7. 7. Quantitative vs. Qualitative • Explanation through numbers • Explanation through words • Objective • Subjective • Deductive reasoning • Inductive reasoning • Predefined variables and • Creativity, extraneous measurement variables • Data collection before • Data collection and analysis analysis intertwined • Description, meaning • Cause and effect relationshipsRon Wardell, EVDS 617 course notes
  8. 8. Quantitative vs. Qualitative • Explanation through numbers • Explanation through words • Objective • Subjective • Deductive reasoning • Inductive reasoning • Predefined variables and • Creativity, extraneous measurement variables • Data collection before • Data collection and analysis analysis intertwined • Description, meaning • Cause and effect relationshipsRon Wardell, EVDS 617 course notes
  9. 9. Quantitative vs. Qualitative • Explanation through numbers • Explanation through words • Objective • Subjective • Deductive reasoning • Inductive reasoning • Predefined variables and • Creativity, extraneous measurement variables • Data collection before • Data collection and analysis analysis intertwined • Description, meaning • Cause and effect relationshipsRon Wardell, EVDS 617 course notes
  10. 10. Quantitative vs. Qualitative • Explanation through numbers • Explanation through words • Objective • Subjective • Deductive reasoning • Inductive reasoning • Predefined variables and • Creativity, extraneous measurement variables • Data collection before • Data collection and analysis analysis intertwined • Description, meaning • Cause and effect relationshipsRon Wardell, EVDS 617 course notes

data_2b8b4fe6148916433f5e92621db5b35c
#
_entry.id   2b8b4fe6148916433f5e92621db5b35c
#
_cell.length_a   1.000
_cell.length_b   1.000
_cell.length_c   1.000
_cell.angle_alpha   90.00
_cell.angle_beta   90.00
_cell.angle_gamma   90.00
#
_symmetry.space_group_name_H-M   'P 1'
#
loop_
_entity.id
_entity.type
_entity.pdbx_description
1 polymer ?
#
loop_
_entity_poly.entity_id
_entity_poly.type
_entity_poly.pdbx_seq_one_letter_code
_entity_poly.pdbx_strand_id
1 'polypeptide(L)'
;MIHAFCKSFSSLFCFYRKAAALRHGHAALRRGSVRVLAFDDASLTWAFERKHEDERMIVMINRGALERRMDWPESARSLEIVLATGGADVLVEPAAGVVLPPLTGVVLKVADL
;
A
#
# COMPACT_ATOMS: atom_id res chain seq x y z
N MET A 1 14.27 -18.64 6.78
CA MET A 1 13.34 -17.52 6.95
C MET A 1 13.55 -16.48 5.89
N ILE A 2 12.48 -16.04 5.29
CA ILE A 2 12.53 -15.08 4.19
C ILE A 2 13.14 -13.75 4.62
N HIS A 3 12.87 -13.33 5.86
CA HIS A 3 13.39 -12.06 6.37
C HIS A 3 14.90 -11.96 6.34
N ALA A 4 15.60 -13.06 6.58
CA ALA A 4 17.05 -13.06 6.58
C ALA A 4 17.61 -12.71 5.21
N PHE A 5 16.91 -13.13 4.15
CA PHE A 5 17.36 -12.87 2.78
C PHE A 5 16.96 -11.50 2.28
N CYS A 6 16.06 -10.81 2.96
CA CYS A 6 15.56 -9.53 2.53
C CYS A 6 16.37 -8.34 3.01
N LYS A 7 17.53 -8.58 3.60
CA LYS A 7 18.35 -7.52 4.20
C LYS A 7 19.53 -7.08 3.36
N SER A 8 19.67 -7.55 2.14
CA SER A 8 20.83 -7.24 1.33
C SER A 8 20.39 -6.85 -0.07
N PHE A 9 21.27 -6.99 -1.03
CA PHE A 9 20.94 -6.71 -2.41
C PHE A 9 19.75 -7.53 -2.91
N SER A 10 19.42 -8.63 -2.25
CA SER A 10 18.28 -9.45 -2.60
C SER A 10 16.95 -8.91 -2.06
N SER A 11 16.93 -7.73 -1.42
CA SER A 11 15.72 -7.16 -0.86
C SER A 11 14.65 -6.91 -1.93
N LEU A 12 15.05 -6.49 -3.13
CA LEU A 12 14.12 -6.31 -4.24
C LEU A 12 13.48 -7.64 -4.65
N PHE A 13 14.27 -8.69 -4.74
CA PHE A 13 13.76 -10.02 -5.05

11. 11. Quantitative vs. Qualitative • Explanation through numbers • Explanation through words • Objective • Subjective • Deductive reasoning • Inductive reasoning • Predefined variables and • Creativity, extraneous measurement variables • Data collection before • Data collection and analysis analysis intertwined • Description, meaning • Cause and effect relationshipsRon Wardell, EVDS 617 course notes
  12. 12. Getting ‘Good’ Qualitative Results • Depends on: • The quality of the data collector • The quality of the data analyzer • The quality of the presenter / writerRon Wardell, EVDS 617 course notes
  13. 13. Qualitative Data• Written field notes• Audio recordings of conversations• Video recordings of activities• Diary recordings of activities / thoughts
  14. 14. Qualitative Data • Depth information on: • thoughts, views, interpretations • priorities, importance • processes, practices • intended effects of actions • feelings and experiencesRon Wardell, EVDS 617 course notes
  15. 15. Outline• Qualitative research• Analysis methods• Validity and generalizability
  16. 16. Data Analysis• Open Coding• Systematic Coding• Affinity Diagramming
  17. 17. Open Coding • Treat data as answers to open-ended questions • ask data specific questions • assign codes for answers • record theoretical notesStrauss and Corbin, 1998, Ron Wardell, EVDS 617 course notes
  18. 18. Example: Calendar Routines • Families were interviewed about their calendar routines • What calendars they had • Where they kept their calendars • What types of events they recorded • … • Written notes • Audio recordingsNeustaedter, 2007